Introduction to Raw Milk

There have been a few articles in the news recently involving cases of human illness from drinking raw (unpasteurized) milk or consuming dairy products made with unpasteurized milk.  A few of the more common bacteria associated with raw milk are Listeria, Salmonella, E. coli, Q fever, and Campylobacter.  Brucella is a less common, but severe infection.  Milk can be made safe to drink by the simple process of pasteurization.

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How does bacteria get into the milk?

Many bacteria are present in the milk of otherwise healthy appearing cows.  The bacteria can colonize the udder both internally and externally on the skin.  Many cows will not show any outward signs, but a few will have mastitis (clinical infection of the udder requiring antibiotic treatment).  Many cows can be intermittent shedders of bacteria, meaning that bacteria will not be present in the milk every day.  Because of the lack of signs in the cow, there is no way to tell if the milk is contaminated with harmful bacteria.

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Symptoms of Foodborne Illness

Symptoms of illness in humans can range from very mild to very severe, including death.  People with weakened immune systems (children, elderly, pregnant women, and those with other severe conditions or undergoing chemotherapy) are most at risk of severe illness from bacteria in raw milk.  The onset of signs can be as short as 12 hours or up to 4-6 weeks.  With longer incubation periods, it becomes much more difficult to pinpoint the source of infection.  

The most common signs are vomiting, diarrhea, fever, and muscle aches.  More severe illness can lead to kidney failure, bleeding issues, miscarriage in pregnant women, meningitis, and death.  Symptoms can last from 3-10 days, with some becoming life-long infections if left untreated (Brucella).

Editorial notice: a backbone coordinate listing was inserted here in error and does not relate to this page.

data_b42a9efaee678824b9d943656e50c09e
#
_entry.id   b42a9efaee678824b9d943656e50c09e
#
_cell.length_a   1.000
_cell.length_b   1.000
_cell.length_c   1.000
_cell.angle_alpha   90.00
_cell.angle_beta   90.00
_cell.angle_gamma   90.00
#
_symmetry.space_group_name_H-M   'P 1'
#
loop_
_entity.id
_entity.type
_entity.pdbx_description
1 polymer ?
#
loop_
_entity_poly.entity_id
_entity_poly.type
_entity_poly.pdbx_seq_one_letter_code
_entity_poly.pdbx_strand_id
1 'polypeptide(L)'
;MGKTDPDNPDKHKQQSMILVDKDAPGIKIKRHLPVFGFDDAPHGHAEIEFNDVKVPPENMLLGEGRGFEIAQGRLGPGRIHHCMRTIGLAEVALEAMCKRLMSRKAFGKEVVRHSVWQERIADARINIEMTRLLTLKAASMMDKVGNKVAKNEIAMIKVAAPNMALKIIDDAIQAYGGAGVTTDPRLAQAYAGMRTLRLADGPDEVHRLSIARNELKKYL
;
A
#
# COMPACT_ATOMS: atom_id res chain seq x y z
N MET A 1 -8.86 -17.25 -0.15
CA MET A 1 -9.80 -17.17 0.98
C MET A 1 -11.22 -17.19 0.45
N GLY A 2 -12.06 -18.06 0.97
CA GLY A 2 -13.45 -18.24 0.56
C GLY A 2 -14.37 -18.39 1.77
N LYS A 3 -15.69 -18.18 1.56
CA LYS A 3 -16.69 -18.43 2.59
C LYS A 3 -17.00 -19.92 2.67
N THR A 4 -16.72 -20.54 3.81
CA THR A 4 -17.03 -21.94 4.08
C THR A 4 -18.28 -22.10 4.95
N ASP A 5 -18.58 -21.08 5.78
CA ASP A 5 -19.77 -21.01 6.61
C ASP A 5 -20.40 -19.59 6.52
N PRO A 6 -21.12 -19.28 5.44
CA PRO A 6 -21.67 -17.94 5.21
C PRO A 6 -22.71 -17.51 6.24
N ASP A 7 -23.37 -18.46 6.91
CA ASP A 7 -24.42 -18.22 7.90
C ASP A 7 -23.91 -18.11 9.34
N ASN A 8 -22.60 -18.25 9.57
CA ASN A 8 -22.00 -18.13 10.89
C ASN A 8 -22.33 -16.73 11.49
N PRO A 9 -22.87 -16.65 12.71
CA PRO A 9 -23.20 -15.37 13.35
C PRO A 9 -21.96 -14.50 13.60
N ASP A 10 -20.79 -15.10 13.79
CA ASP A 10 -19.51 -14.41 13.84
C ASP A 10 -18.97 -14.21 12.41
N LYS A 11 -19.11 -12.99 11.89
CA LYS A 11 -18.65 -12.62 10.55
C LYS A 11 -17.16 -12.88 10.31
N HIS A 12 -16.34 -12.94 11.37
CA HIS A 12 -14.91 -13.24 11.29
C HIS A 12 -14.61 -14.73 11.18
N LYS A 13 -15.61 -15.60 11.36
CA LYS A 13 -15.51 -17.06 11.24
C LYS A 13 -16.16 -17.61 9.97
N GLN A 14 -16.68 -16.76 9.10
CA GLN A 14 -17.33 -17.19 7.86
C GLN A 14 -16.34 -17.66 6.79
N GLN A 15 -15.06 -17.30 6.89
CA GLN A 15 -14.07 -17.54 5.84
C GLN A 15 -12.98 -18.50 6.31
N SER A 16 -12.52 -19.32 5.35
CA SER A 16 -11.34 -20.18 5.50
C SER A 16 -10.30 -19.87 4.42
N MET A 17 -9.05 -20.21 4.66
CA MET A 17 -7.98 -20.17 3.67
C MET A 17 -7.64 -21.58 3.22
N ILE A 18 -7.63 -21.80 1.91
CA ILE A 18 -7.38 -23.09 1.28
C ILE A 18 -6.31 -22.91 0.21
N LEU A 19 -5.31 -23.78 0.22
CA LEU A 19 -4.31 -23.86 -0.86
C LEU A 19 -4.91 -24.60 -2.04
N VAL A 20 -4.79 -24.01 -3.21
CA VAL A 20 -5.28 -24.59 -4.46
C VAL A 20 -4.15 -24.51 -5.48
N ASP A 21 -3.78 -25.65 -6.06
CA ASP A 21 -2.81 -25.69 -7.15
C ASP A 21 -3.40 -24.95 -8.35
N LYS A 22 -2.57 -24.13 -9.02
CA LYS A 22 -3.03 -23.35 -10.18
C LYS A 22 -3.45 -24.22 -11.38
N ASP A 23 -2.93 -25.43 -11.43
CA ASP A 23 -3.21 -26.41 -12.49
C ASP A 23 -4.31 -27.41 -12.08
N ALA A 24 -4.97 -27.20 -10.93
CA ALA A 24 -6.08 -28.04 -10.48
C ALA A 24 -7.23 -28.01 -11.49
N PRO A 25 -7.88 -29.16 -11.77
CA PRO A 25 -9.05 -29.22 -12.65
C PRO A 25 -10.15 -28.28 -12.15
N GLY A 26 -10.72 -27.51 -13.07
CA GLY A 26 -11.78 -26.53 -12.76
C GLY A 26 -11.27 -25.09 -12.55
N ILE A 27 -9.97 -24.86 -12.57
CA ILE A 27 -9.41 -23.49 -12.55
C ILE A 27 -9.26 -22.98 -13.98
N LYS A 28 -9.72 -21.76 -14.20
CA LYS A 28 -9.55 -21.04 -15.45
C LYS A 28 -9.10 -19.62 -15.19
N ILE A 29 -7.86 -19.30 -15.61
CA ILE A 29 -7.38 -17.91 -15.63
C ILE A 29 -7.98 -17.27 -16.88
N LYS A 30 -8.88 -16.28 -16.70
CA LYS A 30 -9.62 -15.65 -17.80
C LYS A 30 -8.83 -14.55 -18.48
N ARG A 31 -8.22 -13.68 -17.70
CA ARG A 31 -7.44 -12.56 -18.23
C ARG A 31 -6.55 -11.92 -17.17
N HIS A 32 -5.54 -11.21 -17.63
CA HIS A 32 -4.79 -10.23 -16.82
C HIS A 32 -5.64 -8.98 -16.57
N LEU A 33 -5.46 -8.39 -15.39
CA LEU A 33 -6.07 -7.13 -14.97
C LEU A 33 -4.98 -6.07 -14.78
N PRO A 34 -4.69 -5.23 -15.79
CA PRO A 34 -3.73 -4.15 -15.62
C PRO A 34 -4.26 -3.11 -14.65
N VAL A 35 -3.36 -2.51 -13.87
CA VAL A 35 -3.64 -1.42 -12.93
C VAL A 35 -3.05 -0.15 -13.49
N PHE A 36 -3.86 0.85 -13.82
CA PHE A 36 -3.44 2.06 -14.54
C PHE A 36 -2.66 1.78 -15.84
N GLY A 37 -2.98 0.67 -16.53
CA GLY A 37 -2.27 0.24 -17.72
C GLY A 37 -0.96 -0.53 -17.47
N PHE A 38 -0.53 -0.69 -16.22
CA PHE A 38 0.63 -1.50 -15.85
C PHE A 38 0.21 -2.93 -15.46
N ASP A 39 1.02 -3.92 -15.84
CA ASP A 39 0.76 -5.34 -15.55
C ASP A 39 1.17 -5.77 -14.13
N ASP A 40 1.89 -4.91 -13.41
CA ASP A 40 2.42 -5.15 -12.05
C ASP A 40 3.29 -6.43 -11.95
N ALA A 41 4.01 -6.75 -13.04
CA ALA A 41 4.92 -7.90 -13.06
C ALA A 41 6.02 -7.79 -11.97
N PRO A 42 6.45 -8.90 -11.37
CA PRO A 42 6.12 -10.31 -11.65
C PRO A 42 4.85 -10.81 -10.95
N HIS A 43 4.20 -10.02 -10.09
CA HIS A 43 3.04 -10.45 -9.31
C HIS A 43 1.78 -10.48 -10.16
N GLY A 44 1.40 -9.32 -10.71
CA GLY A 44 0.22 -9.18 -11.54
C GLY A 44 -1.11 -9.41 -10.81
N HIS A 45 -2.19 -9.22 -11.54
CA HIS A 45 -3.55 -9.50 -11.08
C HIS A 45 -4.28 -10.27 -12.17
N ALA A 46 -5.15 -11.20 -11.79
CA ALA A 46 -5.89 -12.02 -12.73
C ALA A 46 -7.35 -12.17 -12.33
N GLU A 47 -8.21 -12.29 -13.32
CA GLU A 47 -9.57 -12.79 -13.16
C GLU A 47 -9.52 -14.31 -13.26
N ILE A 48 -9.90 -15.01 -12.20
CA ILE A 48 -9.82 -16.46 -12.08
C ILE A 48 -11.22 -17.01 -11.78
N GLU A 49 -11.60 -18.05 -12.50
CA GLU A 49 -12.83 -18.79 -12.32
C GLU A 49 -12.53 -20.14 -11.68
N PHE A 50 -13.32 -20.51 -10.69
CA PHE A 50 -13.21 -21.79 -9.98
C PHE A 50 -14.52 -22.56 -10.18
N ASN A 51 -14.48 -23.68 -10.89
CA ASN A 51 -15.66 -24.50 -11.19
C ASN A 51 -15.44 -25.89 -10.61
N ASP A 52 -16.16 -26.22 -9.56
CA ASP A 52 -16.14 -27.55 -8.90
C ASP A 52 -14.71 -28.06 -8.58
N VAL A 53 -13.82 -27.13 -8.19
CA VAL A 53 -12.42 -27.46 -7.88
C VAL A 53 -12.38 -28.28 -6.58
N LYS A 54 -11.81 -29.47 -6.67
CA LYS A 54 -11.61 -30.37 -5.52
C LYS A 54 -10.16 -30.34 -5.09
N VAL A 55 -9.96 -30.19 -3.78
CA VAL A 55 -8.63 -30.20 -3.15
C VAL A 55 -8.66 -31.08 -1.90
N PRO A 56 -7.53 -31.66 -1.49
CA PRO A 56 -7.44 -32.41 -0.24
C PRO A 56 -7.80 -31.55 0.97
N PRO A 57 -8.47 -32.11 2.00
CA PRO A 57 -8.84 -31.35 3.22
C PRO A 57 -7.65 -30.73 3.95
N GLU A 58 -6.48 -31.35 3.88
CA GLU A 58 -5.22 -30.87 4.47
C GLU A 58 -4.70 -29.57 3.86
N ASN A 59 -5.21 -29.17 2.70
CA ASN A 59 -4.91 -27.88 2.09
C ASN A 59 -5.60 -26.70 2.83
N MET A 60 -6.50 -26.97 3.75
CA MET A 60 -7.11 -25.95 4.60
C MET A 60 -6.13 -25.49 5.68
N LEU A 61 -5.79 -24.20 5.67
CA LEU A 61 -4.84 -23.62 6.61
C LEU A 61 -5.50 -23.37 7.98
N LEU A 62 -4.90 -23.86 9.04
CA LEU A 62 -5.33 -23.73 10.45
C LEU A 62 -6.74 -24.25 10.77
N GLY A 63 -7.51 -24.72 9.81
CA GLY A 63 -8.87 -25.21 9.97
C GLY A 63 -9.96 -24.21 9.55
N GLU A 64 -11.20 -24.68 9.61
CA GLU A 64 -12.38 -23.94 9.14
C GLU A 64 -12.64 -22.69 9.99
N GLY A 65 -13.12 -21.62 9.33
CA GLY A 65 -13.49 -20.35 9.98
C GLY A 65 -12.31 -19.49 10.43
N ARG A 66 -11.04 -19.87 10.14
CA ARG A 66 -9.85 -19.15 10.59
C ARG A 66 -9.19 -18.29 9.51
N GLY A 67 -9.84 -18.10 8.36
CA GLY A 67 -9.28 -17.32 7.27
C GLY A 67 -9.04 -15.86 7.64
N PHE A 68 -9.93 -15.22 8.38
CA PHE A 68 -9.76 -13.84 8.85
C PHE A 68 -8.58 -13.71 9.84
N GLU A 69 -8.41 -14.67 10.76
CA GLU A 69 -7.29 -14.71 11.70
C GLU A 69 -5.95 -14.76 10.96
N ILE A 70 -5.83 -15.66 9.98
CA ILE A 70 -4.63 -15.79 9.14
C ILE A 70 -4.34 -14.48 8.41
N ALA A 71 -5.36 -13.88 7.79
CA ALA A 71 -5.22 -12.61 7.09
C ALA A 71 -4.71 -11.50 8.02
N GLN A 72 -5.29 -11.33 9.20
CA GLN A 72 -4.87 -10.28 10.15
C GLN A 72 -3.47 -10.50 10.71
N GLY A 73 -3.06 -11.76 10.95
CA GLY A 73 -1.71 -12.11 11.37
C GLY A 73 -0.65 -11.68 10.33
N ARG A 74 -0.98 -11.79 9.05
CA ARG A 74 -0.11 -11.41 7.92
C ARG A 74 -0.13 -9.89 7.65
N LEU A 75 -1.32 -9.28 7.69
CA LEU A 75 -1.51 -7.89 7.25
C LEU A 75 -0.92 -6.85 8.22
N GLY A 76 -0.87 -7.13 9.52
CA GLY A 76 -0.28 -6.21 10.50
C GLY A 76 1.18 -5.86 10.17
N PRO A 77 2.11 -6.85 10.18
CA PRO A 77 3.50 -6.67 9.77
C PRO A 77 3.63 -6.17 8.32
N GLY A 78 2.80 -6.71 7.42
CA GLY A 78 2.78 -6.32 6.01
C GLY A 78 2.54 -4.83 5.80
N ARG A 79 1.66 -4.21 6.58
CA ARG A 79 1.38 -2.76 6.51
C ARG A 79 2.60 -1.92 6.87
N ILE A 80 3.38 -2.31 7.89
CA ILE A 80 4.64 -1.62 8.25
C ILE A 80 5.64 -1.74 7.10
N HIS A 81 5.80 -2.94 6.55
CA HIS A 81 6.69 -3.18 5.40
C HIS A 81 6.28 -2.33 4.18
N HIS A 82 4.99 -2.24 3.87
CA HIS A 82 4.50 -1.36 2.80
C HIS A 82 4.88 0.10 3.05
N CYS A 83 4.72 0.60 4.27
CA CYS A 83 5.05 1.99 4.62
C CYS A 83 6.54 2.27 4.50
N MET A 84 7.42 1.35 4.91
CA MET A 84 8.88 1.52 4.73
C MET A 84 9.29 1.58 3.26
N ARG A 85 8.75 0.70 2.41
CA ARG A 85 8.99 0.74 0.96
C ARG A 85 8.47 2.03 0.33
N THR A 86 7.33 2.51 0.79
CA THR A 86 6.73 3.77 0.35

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Pasteurization

The process of pasteurization was developed by Louis Pasteur in 1864 (hence the name).  By the early 20th century, pasteurization was being used routinely to reduce the number of deaths from tuberculosis, typhoid fever, and scarlet fever.  Many food products can be pasteurized, including milk, apple juice, vinegar, and sauerkraut. It has been shown through nearly 100 years of utilization to be a highly effective preventive health measure.  Many public health organizations (CDC, FDA, AVMA, NASPHV) support pasteurization of milk for human consumption. 

Pasteurization can be accomplished using different processes to best suit the type of food to be treated.  Milk is commonly treated with High-Temperature-Short-Time (HTST), Low-Temperature-Long-Time (LTLT) or Flash Pasteurization.  Each of these processes is discussed in more detail on the Food Safety page.

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Enjoy Pasteurized Milk!

The risk of these infections can be reduced to near zero with the simple process of pasteurization and proper handling of dairy products afterward.  So go ahead and enjoy a tall glass of ice cold, pasteurized milk!

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